14. Chad Says:

    So what do you want to do once you have the names?? Want to go stand outside their door with lanterns and pitchforks demanding they give back their pension? Do we hang them in public? What do we do with those name once we have them? There’s nothing wrong with wanting reform in the level of benefits, just don’t blame those who played by the rules during their career…

  15. Rigoberto Says:

    You are the vampires who have sucked California dry. Try to blame Prop 13 all you want, but the real cause of the problems in California will become clear. Sunlight is the great disinfectant.

  16. BIll Says:


    Your pay and benefits seem reasonable when compared to California’s and your pension fund may even be solvent. Please don’t take other comments too personally here. Many of us in California are absolutely fed up with what we are seeing. The unions run the state. They donate to the politicians and get everything they want with no accountability and now we are all be asked to pay for it.

    What you say is true about not having much say in, but you are complicit when your union dues pay to bribe politicians.

  17. Chad Says:

    Still, no one has offered up a good reason why we should name names. What for?

  18. Chad Says:


  19. ian Says:

    I don’t need to know the names, but I also want something more specific than just how many total dollars are spent. I would like to see pensions above $100K listed, but without the names and whether it is the sole pension collected, or whether the recipient is collecting others as well.
    Moving forward, it looks to me like there should be caps on how much people can collect.

  20. Pete Says:

    Defined benefit pensions (hereafter abbreviated DBPs) are a relic of the industrial age which are unsustainable in the current economy. Most DBP plans were put in place decades ago, when the U.S. was the dominant economic power in the world, the largest creditor to other nations and flush with cash. Life expectancies were shorter, and there were ample numbers of young people paying taxes to support a relatively small number of elderly pensioners. In those by-gone days, the average life span was such that getting a pension at 45 or 50 years meant you were near the end of your life in many cases. Now, the situation is very different: we are the largest debtor in the world, and huge numbers of elderly are on the horizon, from within the public sector and otherwise. Military, police, fire, and other pension plans were simply not designed actuarially, to sustain payments over 3,4 or even 5 decades. Do the math, system-wide, we go broke if too many pensioners live too long. There won’t be sufficient money for our other public expenditure needs. Just look at Oakland, CA, or Vajello, CA. The former is going under in bankruptcy, the latter already has – in large part due to not being able to afford lavish public pensions promised during the boom years.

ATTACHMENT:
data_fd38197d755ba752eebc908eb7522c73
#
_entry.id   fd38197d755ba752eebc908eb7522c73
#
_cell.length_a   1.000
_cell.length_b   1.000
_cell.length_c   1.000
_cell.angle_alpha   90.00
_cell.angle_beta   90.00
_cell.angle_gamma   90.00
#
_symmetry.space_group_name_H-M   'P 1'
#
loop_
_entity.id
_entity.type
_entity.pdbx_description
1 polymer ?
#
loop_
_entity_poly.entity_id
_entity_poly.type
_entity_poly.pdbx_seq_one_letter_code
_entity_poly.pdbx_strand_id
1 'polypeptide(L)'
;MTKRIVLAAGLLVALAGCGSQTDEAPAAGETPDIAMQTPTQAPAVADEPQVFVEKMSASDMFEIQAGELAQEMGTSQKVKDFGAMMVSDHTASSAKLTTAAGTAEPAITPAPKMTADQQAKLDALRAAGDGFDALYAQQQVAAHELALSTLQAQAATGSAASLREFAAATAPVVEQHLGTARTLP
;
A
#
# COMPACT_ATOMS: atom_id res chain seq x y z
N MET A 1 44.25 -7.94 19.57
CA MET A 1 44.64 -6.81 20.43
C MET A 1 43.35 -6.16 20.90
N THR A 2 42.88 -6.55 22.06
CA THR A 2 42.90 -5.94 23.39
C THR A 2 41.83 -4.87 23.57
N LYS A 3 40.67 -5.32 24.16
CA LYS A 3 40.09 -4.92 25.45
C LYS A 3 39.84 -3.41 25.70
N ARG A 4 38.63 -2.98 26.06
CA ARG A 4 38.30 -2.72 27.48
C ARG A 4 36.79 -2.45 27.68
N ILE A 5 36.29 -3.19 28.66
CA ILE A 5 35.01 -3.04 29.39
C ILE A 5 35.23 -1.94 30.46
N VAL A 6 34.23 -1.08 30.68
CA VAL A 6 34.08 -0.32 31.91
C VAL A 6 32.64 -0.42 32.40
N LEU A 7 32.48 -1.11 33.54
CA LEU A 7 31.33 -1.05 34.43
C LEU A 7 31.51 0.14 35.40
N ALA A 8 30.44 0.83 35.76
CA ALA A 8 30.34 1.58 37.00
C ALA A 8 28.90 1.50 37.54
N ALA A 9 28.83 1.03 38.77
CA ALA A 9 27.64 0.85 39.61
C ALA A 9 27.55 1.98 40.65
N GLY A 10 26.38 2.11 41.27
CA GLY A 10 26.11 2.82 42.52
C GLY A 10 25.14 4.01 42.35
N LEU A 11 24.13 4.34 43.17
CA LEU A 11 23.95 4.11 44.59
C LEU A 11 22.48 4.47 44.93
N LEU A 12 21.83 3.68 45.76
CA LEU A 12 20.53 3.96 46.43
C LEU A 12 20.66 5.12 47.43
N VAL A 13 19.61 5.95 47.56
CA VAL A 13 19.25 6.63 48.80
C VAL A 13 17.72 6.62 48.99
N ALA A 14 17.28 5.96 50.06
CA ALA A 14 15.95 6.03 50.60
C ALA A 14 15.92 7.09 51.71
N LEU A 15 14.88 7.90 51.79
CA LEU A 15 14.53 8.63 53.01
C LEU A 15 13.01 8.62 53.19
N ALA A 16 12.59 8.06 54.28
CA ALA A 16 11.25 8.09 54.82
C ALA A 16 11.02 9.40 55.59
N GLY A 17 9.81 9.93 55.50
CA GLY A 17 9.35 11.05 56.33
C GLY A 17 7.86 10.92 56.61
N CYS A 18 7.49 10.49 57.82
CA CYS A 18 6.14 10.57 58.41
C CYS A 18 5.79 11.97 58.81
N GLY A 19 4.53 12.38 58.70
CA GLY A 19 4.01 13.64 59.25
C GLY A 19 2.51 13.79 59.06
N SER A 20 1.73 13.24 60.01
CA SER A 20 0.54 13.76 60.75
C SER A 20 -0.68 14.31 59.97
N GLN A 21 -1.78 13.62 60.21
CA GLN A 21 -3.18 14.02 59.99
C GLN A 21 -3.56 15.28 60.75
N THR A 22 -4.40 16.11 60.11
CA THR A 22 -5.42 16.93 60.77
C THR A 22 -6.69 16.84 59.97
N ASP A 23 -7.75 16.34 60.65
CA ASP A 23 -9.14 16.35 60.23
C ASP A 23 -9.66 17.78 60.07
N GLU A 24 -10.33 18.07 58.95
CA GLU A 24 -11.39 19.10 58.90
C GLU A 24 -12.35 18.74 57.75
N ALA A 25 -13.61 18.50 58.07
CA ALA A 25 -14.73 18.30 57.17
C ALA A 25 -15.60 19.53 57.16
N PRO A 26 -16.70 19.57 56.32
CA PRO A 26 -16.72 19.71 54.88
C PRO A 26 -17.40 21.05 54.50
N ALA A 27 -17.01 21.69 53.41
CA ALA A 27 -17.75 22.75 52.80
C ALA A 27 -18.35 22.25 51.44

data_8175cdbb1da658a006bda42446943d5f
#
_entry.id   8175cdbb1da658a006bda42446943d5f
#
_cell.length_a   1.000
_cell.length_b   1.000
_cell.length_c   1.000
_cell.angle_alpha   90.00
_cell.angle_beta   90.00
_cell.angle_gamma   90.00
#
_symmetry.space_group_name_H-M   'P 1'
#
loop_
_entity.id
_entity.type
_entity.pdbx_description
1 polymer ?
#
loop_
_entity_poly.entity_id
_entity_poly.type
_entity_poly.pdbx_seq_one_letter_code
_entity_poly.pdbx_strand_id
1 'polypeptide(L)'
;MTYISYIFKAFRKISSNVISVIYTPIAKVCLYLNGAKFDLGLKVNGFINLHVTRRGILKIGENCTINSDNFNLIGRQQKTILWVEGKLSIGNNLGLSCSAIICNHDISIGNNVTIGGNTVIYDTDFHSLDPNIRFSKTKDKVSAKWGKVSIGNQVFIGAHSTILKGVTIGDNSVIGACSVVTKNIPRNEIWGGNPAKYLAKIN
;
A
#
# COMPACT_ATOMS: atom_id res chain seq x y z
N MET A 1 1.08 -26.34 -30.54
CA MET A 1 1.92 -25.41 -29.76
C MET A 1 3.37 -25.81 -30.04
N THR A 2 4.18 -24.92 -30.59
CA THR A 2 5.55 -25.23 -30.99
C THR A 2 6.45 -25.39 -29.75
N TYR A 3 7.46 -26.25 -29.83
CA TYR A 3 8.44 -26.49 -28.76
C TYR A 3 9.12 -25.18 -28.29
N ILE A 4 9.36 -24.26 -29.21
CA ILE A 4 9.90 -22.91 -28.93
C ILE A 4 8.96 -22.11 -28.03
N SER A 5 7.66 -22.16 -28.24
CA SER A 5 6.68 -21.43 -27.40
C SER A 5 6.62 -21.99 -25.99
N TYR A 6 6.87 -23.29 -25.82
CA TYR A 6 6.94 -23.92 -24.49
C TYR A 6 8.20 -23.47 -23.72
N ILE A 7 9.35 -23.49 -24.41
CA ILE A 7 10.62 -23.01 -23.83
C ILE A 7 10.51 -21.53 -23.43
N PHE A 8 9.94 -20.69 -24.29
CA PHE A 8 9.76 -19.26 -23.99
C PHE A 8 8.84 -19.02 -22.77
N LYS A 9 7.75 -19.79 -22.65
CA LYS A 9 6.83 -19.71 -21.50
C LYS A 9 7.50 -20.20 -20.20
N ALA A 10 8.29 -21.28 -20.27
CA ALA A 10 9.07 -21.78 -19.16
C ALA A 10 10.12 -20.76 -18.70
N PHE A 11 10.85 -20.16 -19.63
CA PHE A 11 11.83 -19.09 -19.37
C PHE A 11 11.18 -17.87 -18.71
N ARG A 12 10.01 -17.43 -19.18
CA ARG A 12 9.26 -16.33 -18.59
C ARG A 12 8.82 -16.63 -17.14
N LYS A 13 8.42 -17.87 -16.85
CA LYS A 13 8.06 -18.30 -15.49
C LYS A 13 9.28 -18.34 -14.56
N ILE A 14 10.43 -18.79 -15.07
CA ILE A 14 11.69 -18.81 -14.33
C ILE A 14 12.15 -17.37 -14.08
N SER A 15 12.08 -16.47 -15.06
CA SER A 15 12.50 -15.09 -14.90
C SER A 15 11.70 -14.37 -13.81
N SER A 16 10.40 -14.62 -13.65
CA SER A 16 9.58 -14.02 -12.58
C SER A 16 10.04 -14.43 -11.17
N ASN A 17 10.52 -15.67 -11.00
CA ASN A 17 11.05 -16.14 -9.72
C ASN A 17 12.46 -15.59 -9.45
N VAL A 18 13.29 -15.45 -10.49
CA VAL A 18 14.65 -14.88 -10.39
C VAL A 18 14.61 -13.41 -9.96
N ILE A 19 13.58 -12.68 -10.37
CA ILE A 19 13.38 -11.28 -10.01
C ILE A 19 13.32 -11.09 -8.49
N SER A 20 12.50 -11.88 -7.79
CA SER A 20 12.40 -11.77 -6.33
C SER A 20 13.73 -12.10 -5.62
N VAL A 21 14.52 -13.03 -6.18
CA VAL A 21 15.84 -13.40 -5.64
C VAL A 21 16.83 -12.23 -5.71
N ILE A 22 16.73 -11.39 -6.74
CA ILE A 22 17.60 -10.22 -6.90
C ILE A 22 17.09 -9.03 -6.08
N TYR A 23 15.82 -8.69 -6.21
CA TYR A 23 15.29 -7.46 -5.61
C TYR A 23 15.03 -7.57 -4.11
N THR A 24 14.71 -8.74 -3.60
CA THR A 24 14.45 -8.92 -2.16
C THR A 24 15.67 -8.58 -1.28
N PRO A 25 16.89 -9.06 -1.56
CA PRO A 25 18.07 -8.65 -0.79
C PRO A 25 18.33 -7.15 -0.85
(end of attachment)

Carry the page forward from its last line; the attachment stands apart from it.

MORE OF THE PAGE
There are some simply solutions, however, if our elected officials and judges have the courage to act.

    1. No one gets to retire at age 45 or 50 on a public pension if he is able to work. Your pension payout begins at 65, with the exception of the truly disabled – or you take a one-time cash payment of lesser value up-front. That goes for federal retirees, military, you name it.
    That alone saves many billions of dollars.

    2. If we aren’t willing to raise retirement ages, then enact across the board cuts in benefits, on a progressive basis – the bigger your slice of the pension pie, the more you get cut. Let’s start at say 20% across the board, and see what that saves us.

    3. Eliminate DBP plans for all public employees hired going forward into the future. This does not help the current mess, but it stops the bleeding.
    Henceforth, public employees will be compensated in the open market, just like their private sector peers, and will be expected to save for retirement out of those earnings. Yep, just like everyone else.

    4. There is one other option, do nothing and let the system go broke. That suits me fine, I’d love to see government get smaller by whatever means possible. It may very well come to that, since many unions seem to prefer cutting off their – and their member’s noses – to spite their faces.

    5. Drastically cut back other public expenditures, to fund pension and other legacy obligations. This might work for a time, but it is not tenable politically in the long-term. The government has to mantain roads, fund existing (not retired) law enforcement and other services, and provide for other competing needs.

    The bottom line is this: The goose that lays the golden egg is the private sector. The government does not create wealth, it takes it from others via taxation. Current and former government employees may reply that their pensions are protected by law, but if the public treasury is empty, how will they be paid? The Pension Guaranty Corp. is many billions in the red, they can’t rescue all of them, either.

    The government has lived beyond its means for years, making promises it cannot possibly keep to virtually everyone. Now that the public entitlements crisis appears poised to hit in a few years, it seems that teachers, cops, firemen, and others were played, too. The system is a house of cards and it can’t stand much longer. No nation in history has survived debt like we have, with anything like its former prosperity intact.

    The guess here is that the feds will either raise taxes dramatically, thereby taking back some of that pension money anyway, or start the printing presses, which is a de facto form of taxation, or both. Either way, the common people get the shaft.